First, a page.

CHEROKEE VILLAGE, AR (KAIT) – The City of Cherokee Villagehas shown encouraging signs of an economic recovery of its own.
At its last meeting, the Cherokee Village City Council votedto lift a hiring freeze that was put in place two years ago.
"It's been tough," Mayor Lloyd Hefley said. "I hope we'llnot ever have to do that again."
Cherokee Village may be free to post 'help wanted' signsagain, but it's still recovering from a major financial hit.
"We're hoping everything goes back up now for the next fewyears, not the other way," Hefley says.
In 2010, the city began seeing dramatic drops in funding thatwere provided by the Suburban Improvement District, the firm that initiallydeveloped Cherokee Village.
"When the income went down for them, it went down for usalso," Hefley says.
The mayor and the city council decided to freeze hiring atthat time to create some savings. They also asked people to approve a one-centsales tax and to raise the local property tax rate to five mils so that thecity could gain some additional revenue to fill the large budget shortfall.
"The funds are not going down anymore," Hefley says. "They'vestarted to come up again, so we're still in recovery, still got a ways to goyet."
The city council has since built reserve funds into itsbudget. The amount of savings so far has prompted the city to start hiring onceagain, which comes as good news for police.
"We're ready to post an ad in the paper and start lookingfor an investigator," said Chief Rickey Crook with the Cherokee Village PoliceDepartment.
The police department has been unable to hire a newinvestigator for the past three years. The previous one left just before thehiring freeze took effect.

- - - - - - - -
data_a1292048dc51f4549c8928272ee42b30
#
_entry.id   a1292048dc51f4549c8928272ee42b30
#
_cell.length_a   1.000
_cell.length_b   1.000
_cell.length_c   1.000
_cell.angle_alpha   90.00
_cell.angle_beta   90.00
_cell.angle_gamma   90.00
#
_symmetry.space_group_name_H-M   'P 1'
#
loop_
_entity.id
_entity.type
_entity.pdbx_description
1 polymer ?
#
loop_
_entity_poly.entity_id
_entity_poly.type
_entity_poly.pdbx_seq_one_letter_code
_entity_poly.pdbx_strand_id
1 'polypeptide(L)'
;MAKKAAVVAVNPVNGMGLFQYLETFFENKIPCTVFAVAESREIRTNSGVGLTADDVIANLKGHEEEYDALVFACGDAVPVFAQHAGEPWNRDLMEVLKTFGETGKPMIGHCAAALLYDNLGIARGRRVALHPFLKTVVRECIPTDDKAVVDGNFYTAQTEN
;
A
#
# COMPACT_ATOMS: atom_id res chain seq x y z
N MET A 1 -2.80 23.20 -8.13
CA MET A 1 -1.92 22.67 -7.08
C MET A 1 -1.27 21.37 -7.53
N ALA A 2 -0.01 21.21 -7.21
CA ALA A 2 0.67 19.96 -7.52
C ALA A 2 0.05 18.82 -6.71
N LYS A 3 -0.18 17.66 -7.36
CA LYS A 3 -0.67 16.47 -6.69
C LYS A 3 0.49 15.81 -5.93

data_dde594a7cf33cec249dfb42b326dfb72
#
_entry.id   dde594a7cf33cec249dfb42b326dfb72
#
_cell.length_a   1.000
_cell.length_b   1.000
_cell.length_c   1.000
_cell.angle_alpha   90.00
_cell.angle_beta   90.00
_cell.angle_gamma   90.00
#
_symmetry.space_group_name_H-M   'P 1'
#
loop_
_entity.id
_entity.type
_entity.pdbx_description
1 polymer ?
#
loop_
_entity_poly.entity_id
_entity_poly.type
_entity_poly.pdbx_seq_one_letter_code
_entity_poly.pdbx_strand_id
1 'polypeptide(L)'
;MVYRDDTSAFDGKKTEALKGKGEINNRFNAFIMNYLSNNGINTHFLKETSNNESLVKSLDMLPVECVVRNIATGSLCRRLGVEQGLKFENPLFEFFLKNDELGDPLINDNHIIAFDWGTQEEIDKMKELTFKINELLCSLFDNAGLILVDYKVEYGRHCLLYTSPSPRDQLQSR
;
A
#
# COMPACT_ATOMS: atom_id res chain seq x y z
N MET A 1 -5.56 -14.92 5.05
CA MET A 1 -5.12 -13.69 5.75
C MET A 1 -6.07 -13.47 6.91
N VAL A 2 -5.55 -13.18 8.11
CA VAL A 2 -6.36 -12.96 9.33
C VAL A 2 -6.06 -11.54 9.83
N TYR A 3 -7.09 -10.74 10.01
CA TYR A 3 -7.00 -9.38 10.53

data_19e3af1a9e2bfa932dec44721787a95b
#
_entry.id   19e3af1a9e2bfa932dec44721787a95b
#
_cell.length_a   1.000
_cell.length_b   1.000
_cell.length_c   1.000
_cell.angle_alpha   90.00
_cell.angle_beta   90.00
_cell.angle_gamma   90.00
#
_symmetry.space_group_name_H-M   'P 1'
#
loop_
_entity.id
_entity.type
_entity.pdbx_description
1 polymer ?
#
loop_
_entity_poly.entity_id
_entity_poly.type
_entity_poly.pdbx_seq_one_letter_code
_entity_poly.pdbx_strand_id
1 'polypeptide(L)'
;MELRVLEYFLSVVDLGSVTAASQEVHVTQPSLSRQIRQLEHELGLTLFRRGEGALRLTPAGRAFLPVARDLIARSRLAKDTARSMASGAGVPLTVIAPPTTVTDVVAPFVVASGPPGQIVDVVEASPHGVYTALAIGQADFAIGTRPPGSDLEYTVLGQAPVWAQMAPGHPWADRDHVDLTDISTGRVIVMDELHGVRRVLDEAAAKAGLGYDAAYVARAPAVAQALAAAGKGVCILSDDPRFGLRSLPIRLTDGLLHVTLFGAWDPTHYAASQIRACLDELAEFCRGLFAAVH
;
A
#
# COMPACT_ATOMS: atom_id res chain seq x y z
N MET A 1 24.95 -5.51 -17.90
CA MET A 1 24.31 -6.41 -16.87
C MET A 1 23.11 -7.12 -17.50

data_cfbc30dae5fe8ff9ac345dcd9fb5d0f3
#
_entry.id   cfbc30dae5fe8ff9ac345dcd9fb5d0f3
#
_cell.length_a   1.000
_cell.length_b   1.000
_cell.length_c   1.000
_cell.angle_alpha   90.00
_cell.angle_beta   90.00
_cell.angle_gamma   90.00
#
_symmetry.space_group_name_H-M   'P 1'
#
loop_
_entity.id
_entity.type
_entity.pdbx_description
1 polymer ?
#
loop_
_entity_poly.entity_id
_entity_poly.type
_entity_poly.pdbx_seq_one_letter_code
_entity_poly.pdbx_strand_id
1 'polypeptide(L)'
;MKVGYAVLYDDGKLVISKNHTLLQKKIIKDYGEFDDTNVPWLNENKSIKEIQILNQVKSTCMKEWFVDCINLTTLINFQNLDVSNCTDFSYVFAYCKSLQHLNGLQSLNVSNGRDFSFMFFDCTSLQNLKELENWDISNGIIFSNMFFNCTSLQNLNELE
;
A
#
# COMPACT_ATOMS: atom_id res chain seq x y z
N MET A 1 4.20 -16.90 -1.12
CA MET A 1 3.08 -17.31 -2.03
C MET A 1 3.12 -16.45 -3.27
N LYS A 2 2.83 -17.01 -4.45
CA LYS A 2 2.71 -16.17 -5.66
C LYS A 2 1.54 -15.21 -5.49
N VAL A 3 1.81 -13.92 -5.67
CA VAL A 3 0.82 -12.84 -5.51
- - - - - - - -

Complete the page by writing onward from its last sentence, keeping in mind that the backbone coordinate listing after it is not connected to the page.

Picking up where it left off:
"The sergeant and I, and also the patrol officers, have beensharing the investigative duties, and it's more than we can handle with daily activityand taking reports," Chief Crook said. "It's hard for us to follow up on thecases and get closure to them."
The police chief hopes to post the investigator openingwithin the next few weeks. In addition to the opening at the police department,the city would like to hire another firefighter soon.
Mayor Hefley says filling those two vacancies can help thecity better maintain its services to residents, but there is still little roomto expand.
"We have to watch our budget real close," he said. "It'sstill tight."
When the city council members voted to thaw the hiringfreeze, they also decided to change the hiring process.
Anyone offered a part- or full-time position will now haveto get approval from the city council before they're officially given the job.Part-time workers previously did not have to go through that hurdle.
Several council members say this policy change will allowthem to maintain more control regarding who's placed on the city payroll.